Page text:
Electronic Thesis and Dissertation Repository

Degree

Doctor of Philosophy

Program

Mechanical and Materials Engineering

Supervisor(s)

Dr. Jeff Wood

Abstract

Polymer composite design in energy absorbing components requires a failure criterion that can predict the energy involved in its fracture under different modes of loading. Present mixed mode criteria are mainly empirical or semi-empirical, and are only suitable for a small range of composite types.

The purpose of this study was to develop a mechanistic failure criterion that is applicable to a wide range of polymer composites. An energy based mechanistic failure criterion is proposed to characterize the toughness of unidirectional (UD) and randomly oriented short fibre composites (random fibre composites).

In UD and random composites, the criterion predicts the energy absorbed in the material during fracture based only on the constituents and interfacial properties. In UD composites, the criterion accounts for the resin fracture energy, hackle formation, interfacial debonding and effects of the plastic zone size. In random fibre composite the criterion also includes the effect of fibre orientation and fibre pull-out energy. The pull-out energy was calculated with the help of a finite element model.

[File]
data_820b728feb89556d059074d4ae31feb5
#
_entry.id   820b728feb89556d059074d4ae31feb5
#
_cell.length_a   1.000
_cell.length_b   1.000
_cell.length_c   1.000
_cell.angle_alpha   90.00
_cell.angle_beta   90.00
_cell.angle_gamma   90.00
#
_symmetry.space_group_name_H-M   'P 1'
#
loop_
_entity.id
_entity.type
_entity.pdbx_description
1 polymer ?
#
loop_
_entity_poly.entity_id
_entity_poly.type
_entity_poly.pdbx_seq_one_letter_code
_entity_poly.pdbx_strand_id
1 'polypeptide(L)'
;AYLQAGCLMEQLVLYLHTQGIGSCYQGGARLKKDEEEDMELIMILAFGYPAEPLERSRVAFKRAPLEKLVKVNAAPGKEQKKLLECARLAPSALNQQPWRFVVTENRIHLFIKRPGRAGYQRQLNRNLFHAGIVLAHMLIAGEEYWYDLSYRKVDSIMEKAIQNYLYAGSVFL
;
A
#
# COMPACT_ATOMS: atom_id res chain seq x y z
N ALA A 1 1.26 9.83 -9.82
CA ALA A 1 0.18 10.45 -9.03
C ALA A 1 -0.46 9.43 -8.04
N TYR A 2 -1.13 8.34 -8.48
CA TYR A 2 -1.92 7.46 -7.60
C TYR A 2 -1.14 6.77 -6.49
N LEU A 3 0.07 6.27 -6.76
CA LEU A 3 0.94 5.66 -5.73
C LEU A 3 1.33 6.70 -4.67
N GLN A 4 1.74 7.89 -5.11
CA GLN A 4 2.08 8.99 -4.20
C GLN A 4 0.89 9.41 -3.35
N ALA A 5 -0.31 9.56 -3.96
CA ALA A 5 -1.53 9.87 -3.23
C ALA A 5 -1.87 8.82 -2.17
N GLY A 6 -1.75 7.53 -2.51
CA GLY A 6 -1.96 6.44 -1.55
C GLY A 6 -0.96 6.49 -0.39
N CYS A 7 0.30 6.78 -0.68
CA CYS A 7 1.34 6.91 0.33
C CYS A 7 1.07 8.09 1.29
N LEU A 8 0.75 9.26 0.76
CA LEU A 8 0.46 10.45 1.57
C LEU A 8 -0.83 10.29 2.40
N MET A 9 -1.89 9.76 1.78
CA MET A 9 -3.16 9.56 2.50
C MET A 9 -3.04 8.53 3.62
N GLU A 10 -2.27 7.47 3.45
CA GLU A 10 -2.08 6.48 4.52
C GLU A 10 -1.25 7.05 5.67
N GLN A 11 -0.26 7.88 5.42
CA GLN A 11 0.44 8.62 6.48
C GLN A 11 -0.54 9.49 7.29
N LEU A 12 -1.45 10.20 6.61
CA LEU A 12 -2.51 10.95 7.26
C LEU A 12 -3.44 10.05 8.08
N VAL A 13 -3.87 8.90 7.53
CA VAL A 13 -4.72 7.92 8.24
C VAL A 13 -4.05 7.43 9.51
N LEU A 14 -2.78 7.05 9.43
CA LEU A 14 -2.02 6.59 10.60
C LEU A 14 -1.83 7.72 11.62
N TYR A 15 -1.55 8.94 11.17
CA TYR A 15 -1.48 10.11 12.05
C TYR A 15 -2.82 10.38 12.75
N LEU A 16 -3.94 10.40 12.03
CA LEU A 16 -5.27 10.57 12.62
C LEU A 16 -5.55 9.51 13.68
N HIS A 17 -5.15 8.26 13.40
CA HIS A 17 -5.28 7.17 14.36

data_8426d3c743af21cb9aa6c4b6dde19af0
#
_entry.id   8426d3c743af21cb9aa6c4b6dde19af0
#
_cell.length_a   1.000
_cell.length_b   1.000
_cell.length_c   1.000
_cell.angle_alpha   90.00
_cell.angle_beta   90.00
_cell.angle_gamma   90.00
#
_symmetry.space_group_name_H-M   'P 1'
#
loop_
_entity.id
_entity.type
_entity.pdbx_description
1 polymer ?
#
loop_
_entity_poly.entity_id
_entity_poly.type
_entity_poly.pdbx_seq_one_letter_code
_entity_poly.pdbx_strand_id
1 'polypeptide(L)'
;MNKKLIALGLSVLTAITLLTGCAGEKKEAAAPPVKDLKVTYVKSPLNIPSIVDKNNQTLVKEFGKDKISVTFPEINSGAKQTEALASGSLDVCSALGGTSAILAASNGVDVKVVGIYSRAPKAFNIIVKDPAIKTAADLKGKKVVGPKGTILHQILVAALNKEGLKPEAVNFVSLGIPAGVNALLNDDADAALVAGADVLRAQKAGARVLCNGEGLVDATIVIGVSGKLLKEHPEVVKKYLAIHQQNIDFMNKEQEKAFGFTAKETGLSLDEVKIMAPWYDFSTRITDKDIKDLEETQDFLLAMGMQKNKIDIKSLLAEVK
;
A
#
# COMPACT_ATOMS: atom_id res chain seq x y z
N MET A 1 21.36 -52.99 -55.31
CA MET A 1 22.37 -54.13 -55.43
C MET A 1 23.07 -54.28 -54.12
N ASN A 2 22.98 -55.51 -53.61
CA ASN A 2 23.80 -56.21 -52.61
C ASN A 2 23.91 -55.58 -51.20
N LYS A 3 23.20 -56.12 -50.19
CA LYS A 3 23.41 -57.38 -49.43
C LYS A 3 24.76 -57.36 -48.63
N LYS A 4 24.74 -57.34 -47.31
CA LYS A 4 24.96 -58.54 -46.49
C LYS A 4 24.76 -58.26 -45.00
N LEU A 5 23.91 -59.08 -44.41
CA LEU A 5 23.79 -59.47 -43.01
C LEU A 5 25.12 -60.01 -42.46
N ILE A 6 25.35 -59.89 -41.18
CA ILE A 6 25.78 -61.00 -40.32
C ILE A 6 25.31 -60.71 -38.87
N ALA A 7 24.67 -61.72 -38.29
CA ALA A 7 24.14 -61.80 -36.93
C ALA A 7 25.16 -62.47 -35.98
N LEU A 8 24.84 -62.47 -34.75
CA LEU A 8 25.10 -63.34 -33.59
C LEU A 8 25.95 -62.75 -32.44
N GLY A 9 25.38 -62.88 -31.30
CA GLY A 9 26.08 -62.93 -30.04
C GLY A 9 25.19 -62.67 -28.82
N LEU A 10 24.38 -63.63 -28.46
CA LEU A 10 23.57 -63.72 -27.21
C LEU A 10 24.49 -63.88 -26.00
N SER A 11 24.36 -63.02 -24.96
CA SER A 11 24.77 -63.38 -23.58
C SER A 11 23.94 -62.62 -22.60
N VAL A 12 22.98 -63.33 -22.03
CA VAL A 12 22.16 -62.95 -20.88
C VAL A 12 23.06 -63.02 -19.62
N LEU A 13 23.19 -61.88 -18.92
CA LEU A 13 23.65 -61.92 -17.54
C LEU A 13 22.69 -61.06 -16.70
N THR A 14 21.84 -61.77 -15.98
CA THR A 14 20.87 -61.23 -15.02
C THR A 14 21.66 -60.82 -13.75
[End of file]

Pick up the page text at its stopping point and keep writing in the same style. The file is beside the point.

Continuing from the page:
Several experiments were performed to determine the failure mechanisms that influence the energy absorbed in the fracture of the polymer composite materials. Mixed mode loading was applied to the composite specimens using a compact tension shear (CTS) fixture. The comparison of the criterion predictions and experimental data shows a very good match. The criterion is able to predict the critical strain energy release rate (CSERR) of the epoxy and UD composites within 7% error margin. In random fibre composites, the criterion is able to predict an upper and a lower bound for the value of CSERR that fits well with the experiment.


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